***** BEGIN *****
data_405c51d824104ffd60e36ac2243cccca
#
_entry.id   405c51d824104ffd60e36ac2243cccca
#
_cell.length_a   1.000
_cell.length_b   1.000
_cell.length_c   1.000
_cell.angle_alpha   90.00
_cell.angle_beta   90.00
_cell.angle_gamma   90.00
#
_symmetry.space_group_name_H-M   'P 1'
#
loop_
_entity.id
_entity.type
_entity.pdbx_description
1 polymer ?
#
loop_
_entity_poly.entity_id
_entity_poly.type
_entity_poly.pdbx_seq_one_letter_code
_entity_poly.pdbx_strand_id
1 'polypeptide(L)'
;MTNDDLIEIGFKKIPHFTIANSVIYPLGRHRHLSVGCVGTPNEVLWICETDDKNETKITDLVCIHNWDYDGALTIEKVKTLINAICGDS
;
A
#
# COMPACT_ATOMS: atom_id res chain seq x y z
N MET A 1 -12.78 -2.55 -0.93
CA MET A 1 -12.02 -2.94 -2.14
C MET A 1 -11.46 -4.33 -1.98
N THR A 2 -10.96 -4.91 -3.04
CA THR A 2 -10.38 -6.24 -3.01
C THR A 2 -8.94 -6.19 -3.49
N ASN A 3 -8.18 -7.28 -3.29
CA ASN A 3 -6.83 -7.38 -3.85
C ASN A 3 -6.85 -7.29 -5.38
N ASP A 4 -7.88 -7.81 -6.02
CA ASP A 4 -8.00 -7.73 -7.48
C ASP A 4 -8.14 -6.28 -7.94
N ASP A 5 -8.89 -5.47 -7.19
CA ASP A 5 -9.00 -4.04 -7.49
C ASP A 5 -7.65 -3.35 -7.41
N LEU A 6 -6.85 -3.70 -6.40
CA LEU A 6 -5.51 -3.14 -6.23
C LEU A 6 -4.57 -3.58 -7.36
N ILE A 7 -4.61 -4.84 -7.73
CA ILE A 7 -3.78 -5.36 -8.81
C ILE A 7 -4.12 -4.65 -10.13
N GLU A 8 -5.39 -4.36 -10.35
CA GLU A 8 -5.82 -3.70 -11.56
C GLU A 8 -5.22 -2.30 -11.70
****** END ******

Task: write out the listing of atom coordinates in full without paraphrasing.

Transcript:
data_405c51d824104ffd60e36ac2243cccca
#
_entry.id   405c51d824104ffd60e36ac2243cccca
#
_cell.length_a   1.000
_cell.length_b   1.000
_cell.length_c   1.000
_cell.angle_alpha   90.00
_cell.angle_beta   90.00
_cell.angle_gamma   90.00
#
_symmetry.space_group_name_H-M   'P 1'
#
loop_
_entity.id
_entity.type
_entity.pdbx_description
1 polymer ?
#
loop_
_entity_poly.entity_id
_entity_poly.type
_entity_poly.pdbx_seq_one_letter_code
_entity_poly.pdbx_strand_id
1 'polypeptide(L)'
;MTNDDLIEIGFKKIPHFTIANSVIYPLGRHRHLSVGCVGTPNEVLWICETDDKNETKITDLVCIHNWDYDGALTIEKVKTLINAICGDS
;
A
#
# COMPACT_ATOMS: atom_id res chain seq x y z
N MET A 1 -12.78 -2.55 -0.93
CA MET A 1 -12.02 -2.94 -2.14
C MET A 1 -11.46 -4.33 -1.98
N THR A 2 -10.96 -4.91 -3.04
CA THR A 2 -10.38 -6.24 -3.01
C THR A 2 -8.94 -6.19 -3.49
N ASN A 3 -8.18 -7.28 -3.29
CA ASN A 3 -6.83 -7.38 -3.85
C ASN A 3 -6.85 -7.29 -5.38
N ASP A 4 -7.88 -7.81 -6.02
CA ASP A 4 -8.00 -7.73 -7.48
C ASP A 4 -8.14 -6.28 -7.94
N ASP A 5 -8.89 -5.47 -7.19
CA ASP A 5 -9.00 -4.04 -7.49
C ASP A 5 -7.65 -3.35 -7.41
N LEU A 6 -6.85 -3.70 -6.40
CA LEU A 6 -5.51 -3.14 -6.23
C LEU A 6 -4.57 -3.58 -7.36
N ILE A 7 -4.61 -4.84 -7.73
CA ILE A 7 -3.78 -5.36 -8.81
C ILE A 7 -4.12 -4.65 -10.13
N GLU A 8 -5.39 -4.36 -10.35
CA GLU A 8 -5.82 -3.70 -11.56
C GLU A 8 -5.22 -2.30 -11.70